Weak Acid Chemistry Handout

Weak Acid Chemistry Handout - pH. Weak acids. A....

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pH. Weak acids. A. Introduction. ................................................................................................... 1 B. Weak acids: overview. ................................................................................... 1 C. Weak acids: an example; finding K a .............................................................. 2 D. Given K a , calculate pH . ................................................................................. 3 E. A variety of weak acids. ................................................................................. 5 F. So where do strong acids fit in this picture? . ................................................. 6 G. More problems and questions. ....................................................................... 6 H. Polyprotic acids [briefly noted] . .................................................................... 7 I. Sulfuric acid [briefly noted] . ........................................................................... 8 J. Weak bases [briefly noted] . ............................................................................ 8 K. Answers . ........................................................................................................ 9 A. Introduction This handout follows Strong Acids. It leads to the final handout, on Buffers. In these last two handouts, there will be considerable emphasis on qualitative ideas rather than just calculations. B. Weak acids: overview Acids give off hydrogen ions. A good question is: what is the [H + ] (or pH) of an acid solution? Well, the first consideration must be: what is the acid concentration? 1 M HCl has more H + ions than 0.1 M HCl. But the next consideration is: how many H + ions do we get for each acid molecule? For strong acids, that is simple. By definition, strong acids ionize completely. Thus we can see how many H + we get per acid molecule just by looking at the chemical formula for the acid. (E.g., HCl gives one H + per HCl.) This was the subject of the preceding handout, on Strong Acids. Weak acids are not strong, are not completely ionized. Thus we need to specify how much ionization occurs (the “degree of ionization”). That is, we need to supply one more piece of information for weak acids. This is the basis of the additional complexity of dealing with weak acids. The amount of ionization of a weak acid is usually given by the equilibrium constant, K a . a relates to the ionization of a weak acid. They are the core of the new material here. Acid-base buffers, which are common, make use of the behavior of weak acids. Thus the discussion here about weak acids is a prelude to the discussion of buffers in the next handout.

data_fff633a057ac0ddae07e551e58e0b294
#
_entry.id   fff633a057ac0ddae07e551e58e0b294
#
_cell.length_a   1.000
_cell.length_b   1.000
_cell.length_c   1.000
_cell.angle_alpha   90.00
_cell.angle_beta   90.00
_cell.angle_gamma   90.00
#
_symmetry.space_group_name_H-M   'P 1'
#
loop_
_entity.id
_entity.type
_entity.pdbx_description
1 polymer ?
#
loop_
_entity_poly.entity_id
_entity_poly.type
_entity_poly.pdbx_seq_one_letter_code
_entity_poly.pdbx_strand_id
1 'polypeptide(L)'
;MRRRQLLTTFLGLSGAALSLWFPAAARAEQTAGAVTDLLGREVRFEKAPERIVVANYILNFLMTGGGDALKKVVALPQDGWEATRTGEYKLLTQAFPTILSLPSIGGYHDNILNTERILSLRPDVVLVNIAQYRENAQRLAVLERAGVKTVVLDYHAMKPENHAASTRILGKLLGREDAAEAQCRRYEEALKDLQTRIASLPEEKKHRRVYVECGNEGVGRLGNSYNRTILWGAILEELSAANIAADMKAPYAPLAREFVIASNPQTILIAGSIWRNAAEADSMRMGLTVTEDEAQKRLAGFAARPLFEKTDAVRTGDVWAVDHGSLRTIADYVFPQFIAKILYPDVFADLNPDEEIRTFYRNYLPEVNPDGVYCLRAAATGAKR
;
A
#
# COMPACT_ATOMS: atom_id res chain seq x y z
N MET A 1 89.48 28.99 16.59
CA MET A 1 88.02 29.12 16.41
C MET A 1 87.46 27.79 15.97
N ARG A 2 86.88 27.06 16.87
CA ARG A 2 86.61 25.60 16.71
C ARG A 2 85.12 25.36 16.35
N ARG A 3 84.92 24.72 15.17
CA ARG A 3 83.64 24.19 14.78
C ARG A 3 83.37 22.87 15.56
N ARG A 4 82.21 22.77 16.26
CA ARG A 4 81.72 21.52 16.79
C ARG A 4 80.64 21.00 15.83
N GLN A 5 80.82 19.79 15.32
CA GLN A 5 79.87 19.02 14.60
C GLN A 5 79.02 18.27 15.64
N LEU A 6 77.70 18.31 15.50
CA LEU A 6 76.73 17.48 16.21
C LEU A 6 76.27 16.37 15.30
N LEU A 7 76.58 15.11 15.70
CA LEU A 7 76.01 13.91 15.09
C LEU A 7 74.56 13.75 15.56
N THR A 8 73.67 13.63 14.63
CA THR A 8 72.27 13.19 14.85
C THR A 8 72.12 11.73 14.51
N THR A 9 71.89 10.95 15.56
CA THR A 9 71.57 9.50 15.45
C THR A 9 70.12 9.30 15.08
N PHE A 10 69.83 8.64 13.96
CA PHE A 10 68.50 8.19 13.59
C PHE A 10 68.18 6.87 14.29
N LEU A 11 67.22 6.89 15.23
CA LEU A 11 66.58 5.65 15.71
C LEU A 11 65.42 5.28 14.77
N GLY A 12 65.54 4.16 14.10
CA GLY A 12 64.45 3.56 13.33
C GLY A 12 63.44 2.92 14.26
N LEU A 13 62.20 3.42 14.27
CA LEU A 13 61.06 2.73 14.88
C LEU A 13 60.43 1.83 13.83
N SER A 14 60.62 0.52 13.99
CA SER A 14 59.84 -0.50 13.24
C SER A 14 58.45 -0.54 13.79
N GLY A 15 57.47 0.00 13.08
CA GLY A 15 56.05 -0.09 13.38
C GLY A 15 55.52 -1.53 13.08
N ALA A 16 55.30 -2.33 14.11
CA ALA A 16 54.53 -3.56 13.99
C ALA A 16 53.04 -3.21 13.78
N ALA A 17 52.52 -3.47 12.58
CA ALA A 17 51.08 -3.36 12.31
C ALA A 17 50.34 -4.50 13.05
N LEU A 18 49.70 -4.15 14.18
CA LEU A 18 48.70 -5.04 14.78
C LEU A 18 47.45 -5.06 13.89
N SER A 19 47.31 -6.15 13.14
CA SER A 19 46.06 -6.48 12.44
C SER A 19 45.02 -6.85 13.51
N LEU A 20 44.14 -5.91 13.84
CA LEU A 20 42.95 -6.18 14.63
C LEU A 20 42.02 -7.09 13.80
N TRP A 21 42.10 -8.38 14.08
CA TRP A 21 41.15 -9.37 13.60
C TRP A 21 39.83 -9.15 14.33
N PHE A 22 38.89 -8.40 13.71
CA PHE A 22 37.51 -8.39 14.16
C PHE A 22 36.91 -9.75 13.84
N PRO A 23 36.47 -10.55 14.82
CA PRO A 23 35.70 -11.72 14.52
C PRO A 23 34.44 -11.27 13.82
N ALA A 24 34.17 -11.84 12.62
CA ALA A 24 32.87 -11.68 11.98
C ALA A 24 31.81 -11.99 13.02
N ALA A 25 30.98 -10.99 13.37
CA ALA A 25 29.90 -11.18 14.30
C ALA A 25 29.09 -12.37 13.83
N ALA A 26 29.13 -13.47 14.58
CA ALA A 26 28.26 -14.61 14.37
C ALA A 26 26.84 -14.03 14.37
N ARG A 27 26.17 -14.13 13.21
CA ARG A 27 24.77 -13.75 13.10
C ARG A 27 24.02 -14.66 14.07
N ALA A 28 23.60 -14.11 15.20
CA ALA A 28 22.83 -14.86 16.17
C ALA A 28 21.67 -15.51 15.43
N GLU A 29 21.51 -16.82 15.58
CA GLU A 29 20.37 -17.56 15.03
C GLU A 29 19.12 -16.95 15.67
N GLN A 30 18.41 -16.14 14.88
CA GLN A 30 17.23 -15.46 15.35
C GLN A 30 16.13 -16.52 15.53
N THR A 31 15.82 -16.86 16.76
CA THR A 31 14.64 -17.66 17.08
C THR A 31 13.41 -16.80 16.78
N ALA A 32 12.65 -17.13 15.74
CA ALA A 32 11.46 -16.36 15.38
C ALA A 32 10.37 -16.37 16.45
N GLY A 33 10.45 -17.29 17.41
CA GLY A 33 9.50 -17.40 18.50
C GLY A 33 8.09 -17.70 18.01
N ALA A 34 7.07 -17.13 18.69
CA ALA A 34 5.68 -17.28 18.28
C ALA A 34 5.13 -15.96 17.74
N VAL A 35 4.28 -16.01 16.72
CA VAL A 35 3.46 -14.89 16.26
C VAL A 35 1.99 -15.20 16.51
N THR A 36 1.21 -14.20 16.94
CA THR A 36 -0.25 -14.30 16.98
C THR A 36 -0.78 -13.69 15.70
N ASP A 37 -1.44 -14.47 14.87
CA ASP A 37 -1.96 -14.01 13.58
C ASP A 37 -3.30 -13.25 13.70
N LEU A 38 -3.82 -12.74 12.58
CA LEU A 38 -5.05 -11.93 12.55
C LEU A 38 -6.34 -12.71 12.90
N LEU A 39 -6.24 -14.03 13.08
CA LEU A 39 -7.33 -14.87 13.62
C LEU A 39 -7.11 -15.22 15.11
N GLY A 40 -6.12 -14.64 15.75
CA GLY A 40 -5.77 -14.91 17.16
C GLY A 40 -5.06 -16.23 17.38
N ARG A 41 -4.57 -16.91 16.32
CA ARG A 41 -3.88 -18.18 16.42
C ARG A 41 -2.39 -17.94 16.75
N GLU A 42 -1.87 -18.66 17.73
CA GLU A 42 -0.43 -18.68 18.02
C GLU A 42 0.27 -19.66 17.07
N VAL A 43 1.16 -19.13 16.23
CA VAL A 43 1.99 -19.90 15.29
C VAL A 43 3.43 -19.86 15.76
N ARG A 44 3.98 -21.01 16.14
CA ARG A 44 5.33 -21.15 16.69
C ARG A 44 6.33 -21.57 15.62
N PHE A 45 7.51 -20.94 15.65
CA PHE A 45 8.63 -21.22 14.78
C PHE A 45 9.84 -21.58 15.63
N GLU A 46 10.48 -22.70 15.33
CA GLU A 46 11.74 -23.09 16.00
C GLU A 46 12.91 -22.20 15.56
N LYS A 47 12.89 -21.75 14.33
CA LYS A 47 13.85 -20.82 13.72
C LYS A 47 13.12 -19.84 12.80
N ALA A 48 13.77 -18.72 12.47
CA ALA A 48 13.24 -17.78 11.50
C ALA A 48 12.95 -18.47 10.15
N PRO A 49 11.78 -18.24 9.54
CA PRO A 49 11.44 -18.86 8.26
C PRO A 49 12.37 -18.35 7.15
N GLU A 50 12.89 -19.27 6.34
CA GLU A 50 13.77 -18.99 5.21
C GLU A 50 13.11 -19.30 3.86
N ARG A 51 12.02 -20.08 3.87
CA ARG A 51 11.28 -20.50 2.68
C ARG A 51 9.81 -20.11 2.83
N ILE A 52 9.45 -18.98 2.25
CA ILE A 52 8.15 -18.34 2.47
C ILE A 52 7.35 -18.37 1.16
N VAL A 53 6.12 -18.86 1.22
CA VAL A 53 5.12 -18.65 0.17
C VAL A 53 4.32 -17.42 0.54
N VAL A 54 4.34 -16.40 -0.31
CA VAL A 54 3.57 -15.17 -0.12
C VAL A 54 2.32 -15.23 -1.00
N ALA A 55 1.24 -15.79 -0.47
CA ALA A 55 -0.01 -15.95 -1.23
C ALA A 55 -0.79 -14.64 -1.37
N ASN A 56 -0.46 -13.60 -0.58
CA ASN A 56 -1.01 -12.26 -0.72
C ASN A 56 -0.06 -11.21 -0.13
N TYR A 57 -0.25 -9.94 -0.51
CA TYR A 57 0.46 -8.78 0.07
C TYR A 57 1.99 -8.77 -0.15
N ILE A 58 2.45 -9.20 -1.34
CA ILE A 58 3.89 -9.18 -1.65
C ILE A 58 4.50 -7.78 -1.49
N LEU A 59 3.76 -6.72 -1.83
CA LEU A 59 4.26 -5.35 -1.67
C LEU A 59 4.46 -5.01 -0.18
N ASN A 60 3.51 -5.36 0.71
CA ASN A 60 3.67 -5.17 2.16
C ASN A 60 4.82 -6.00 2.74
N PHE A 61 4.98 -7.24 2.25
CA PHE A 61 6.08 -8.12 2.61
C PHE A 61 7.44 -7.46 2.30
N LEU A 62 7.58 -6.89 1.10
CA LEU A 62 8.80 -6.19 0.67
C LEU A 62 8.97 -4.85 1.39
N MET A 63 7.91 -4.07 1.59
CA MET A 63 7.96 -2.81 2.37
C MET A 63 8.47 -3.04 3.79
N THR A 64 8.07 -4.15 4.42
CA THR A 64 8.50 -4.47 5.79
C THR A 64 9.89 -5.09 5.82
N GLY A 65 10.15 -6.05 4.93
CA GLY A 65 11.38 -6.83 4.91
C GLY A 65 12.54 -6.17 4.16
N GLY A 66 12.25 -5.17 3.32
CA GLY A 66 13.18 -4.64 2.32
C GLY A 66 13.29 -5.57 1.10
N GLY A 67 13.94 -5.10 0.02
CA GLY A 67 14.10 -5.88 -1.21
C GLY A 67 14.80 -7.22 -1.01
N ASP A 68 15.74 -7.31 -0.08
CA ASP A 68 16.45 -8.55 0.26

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pH. Weak acids. Page 2 C. Weak acids: an example; finding K a Consider a 0.10 M aqueous solution of acetic acid. The following balanced equation describes how acetic acid ionizes in water: (1) CH 3 COOH (aq) H + (aq) + CH 3 COO - (aq) Acetic acid is a weak acid; it is only partially ionized. (The double arrow in Eq 1 shows that
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Weak Acid Chemistry Handout - pH. Weak acids. A....

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